Continued weak external demand and uncertain recovery of investments will allow for only modest growth prospects for the countries of Central, East and Southeast Europe (CESEE) this year. Slovenia, Croatia and the Czech Republic will remain in recession. Russia, Ukraine and the Baltic countries will experience a slowdown of growth. Over the next two years, growth will speed up, but will remain below potential for most CESEE countries except Kazakhstan and likely Turkey. The emerging institutional and policy framework in the EU that reflects unresolved dilemmas about the process of deepening may put in question the model of convergence growth. Widening of the EU is, in contrast, proceeding with Croatia acceding and the intention to start negotiations with Serbia being announced. However, given the worsening labour markets, social and political risks may be on the rise. These are the main results of the newly released medium-term growth forecast for the region by the Vienna Institute for International Economic Studies (wiiw).
Wiiw expects slow recovery this year within a mostly restrictive policy framework. Some acceleration, due in part to an improved external environment for EU and CESEE economies and in part to growth of investments, is forecast for the medium term. However, the set of better performers has shrunk, with Poland’s and Slovakia’s performance coming more in line with the growing number of slowly recovering economies. Recovery is slowing down in the Baltic region. There are still some countries that are struggling with recession, such as Slovenia and Croatia and also the Czech Republic within the CESEE group. Stability issues are also still being faced in a number of Balkan countries, e.g. Serbia, Montenegro, and Bosnia and Herzegovina; by contrast, Albania and Kosovo are managing to stay out of recession and on a relatively elevated growth path. Russia and Ukraine are seeing either a slowdown of growth or prospects for stagnation and slow recovery, while positive news keep coming from Kazakhstan and faster growth resuming in Turkey.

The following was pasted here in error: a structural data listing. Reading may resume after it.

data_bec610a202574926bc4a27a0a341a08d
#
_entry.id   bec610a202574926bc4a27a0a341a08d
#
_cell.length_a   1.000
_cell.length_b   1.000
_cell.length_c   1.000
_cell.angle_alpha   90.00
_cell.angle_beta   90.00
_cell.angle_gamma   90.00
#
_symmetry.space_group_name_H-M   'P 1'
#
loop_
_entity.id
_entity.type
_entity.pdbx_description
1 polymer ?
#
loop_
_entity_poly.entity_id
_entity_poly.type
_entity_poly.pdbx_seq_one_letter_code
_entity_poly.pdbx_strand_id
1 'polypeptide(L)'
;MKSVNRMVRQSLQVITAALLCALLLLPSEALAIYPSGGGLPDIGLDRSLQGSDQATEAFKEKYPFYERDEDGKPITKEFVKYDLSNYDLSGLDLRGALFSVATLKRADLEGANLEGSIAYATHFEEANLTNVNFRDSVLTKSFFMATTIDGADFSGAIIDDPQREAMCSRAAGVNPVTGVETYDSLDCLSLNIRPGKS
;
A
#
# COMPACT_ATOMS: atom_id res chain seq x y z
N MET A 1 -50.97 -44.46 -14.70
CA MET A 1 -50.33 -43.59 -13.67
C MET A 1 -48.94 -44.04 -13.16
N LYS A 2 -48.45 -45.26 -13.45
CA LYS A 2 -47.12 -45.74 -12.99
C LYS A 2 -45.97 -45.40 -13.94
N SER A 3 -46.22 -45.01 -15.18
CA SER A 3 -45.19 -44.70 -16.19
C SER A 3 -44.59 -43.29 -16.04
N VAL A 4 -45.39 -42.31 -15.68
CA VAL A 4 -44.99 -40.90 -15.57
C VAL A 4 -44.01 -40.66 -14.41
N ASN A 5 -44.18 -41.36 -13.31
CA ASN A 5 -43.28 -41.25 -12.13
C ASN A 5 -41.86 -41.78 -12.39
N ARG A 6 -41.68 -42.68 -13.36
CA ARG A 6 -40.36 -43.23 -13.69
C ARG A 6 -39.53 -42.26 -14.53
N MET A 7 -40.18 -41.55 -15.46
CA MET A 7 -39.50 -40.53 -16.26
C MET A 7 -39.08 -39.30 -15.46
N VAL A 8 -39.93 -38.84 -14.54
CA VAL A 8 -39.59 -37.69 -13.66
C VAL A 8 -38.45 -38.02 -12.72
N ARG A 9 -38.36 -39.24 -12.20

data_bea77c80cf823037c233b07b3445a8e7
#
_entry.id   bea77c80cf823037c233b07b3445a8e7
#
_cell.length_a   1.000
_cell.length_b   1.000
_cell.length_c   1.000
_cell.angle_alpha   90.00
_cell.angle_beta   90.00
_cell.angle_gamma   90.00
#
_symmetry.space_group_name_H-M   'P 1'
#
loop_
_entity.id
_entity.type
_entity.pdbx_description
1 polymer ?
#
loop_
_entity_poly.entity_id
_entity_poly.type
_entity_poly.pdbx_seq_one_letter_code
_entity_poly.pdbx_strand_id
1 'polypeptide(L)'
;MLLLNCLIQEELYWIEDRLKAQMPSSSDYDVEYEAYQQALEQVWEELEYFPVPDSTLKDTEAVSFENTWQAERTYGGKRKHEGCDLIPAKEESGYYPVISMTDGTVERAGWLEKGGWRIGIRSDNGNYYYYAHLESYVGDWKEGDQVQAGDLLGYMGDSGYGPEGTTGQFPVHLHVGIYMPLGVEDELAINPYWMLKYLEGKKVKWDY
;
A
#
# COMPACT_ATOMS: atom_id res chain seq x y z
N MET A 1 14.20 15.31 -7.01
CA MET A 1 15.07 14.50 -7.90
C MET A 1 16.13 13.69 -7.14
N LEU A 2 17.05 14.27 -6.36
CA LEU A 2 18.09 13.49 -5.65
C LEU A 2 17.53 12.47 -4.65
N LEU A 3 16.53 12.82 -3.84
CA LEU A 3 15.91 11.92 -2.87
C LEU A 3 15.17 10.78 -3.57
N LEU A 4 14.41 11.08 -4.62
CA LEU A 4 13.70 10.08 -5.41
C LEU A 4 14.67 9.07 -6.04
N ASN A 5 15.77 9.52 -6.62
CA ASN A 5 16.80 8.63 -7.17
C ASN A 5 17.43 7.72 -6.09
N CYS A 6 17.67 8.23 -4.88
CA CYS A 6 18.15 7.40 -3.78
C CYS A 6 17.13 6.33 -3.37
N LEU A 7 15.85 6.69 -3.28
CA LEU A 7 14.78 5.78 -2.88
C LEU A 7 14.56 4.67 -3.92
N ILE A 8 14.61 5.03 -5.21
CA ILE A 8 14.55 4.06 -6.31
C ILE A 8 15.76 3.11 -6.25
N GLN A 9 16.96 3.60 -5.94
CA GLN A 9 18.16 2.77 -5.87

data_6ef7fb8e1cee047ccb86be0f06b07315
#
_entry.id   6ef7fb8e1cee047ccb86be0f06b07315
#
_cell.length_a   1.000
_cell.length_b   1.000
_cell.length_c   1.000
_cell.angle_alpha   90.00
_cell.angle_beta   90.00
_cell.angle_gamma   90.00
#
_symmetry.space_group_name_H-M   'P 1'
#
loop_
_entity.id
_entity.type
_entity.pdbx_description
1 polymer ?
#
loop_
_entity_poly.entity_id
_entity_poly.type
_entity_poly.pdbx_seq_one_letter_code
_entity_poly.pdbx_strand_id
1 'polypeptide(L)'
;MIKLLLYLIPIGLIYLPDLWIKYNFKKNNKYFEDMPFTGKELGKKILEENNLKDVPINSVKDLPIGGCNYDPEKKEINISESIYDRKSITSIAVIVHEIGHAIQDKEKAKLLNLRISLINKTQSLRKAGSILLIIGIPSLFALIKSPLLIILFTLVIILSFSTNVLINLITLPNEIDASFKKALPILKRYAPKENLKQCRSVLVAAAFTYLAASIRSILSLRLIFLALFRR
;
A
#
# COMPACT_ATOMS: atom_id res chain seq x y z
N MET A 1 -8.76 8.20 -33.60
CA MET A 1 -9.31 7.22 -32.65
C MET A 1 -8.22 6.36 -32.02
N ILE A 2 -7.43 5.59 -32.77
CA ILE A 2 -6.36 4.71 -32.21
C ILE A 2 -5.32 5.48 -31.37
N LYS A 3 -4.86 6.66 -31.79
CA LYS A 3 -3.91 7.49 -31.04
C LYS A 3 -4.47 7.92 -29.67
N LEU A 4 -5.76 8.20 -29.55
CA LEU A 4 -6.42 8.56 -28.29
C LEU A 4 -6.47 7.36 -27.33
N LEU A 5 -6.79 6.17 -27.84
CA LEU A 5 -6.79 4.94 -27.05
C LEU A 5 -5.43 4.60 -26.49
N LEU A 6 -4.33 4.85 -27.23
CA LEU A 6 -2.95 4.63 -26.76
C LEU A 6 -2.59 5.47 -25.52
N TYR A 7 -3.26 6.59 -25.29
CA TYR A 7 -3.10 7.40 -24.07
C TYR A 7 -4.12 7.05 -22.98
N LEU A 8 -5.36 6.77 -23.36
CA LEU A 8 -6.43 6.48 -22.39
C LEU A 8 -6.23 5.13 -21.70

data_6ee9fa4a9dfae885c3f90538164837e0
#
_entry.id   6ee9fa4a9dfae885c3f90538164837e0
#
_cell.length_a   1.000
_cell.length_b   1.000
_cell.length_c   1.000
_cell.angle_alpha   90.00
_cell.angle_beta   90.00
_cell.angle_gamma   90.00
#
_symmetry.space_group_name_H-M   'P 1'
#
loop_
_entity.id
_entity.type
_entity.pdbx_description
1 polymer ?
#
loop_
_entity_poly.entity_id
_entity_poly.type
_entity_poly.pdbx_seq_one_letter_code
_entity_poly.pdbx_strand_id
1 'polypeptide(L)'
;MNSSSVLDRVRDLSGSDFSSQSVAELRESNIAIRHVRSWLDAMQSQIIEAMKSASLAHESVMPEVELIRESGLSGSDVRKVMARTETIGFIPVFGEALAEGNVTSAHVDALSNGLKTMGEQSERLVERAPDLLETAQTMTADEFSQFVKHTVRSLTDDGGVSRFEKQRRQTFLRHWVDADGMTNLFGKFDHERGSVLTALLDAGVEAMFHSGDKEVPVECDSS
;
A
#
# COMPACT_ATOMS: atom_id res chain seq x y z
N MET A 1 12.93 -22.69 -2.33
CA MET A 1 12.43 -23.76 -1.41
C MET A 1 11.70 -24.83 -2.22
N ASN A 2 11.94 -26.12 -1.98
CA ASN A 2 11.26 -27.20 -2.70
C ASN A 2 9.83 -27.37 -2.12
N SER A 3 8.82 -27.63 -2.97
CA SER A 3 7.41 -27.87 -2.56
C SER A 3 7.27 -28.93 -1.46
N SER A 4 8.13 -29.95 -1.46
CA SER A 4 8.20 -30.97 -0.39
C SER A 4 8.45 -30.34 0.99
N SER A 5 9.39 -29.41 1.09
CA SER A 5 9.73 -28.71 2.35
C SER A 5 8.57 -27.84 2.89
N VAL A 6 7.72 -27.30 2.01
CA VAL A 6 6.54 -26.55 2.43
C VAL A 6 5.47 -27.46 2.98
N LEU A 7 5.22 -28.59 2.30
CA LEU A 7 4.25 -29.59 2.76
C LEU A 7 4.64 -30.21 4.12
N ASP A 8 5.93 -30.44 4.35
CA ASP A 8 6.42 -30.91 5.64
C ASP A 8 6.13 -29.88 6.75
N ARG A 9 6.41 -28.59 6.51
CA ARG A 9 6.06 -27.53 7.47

By and large, Central European countries are relying on a positive contribution from net exports and investments, the Balkan countries on recovery of industrial production and exports, Russia and Ukraine, and perhaps also Turkey, rely on a continued positive contribution of household consumption, and Kazakhstan on receipts from sales of oil and gas. None of these factors is particularly strong – hence weak GDP growth expectations prevail. Last but not least, the contribution of public consumption and investments tends to be rather limited throughout the whole of Europe.
Monetary policy has been stabilising due to the assertive communication rather than action by the European Central Bank (ECB) and due to mostly relaxing actions by the other central banks in CESEE. However, these have affected recovery to a lesser extent because of the continuing process of consolidation in the financial sector. While sovereigns have seen a decline in the spreads of their yields, a similar calming down of interest rates in the private sector has been insufficient to support stronger credit activity, especially when it comes to small and medium- sized enterprises. This can be expected to continue to be a drag on growth of investments and thus also on overall GDP growth.
Within the institutional and policy framework geared towards elimination of external and internal macroeconomic imbalances, the bulk of the structural adjustment is happening in the labour markets. Employment rates have declined in most countries while unemployment in particular among the youth and the long-term unemployed is on the rise. This is particularly damaging in the Balkans where the labour markets have been in depression even before the eruption of the crisis. There are few if any indications of a turnaround in the labour markets in the medium term.
The strengthened emphasis on the correction of imbalances, reflected in the Macroeconomic Imbalance Procedure of the EU, may turn out to be harmful for the countries benefiting from EU transfers due to increased stress on using these funds as a disciplining device. In addition to fiscal imbalances, which should prove less of a problem to many CESEE countries, the correction of external and labour market imbalances may turn out to be more difficult to address. Moreover, balanced growth, implying less reliance on cross-border financing, may be a problem for countries that cannot move to a new growth model by mobilising more domestic savings.
The processes of deepening and widening of the EU are proceeding, with deepening being more at a project- and institution-building stage while widening is getting a new boost by the accession of Croatia and by the start of accession negotiations with Serbia early next year. Croatia’s accession to the common market also means its departure from the regional free trade area, the CEFTA. Estimates of trade and welfare effects point to relatively mild overall negative consequences for Croatia in the short run. Those should be outweighed by more general positive effects of EU membership in the medium and long run.
In a nutshell: the CESEE region faces a slow recovery in the short and medium term with unclear prospects for long-run growth and economic convergence.
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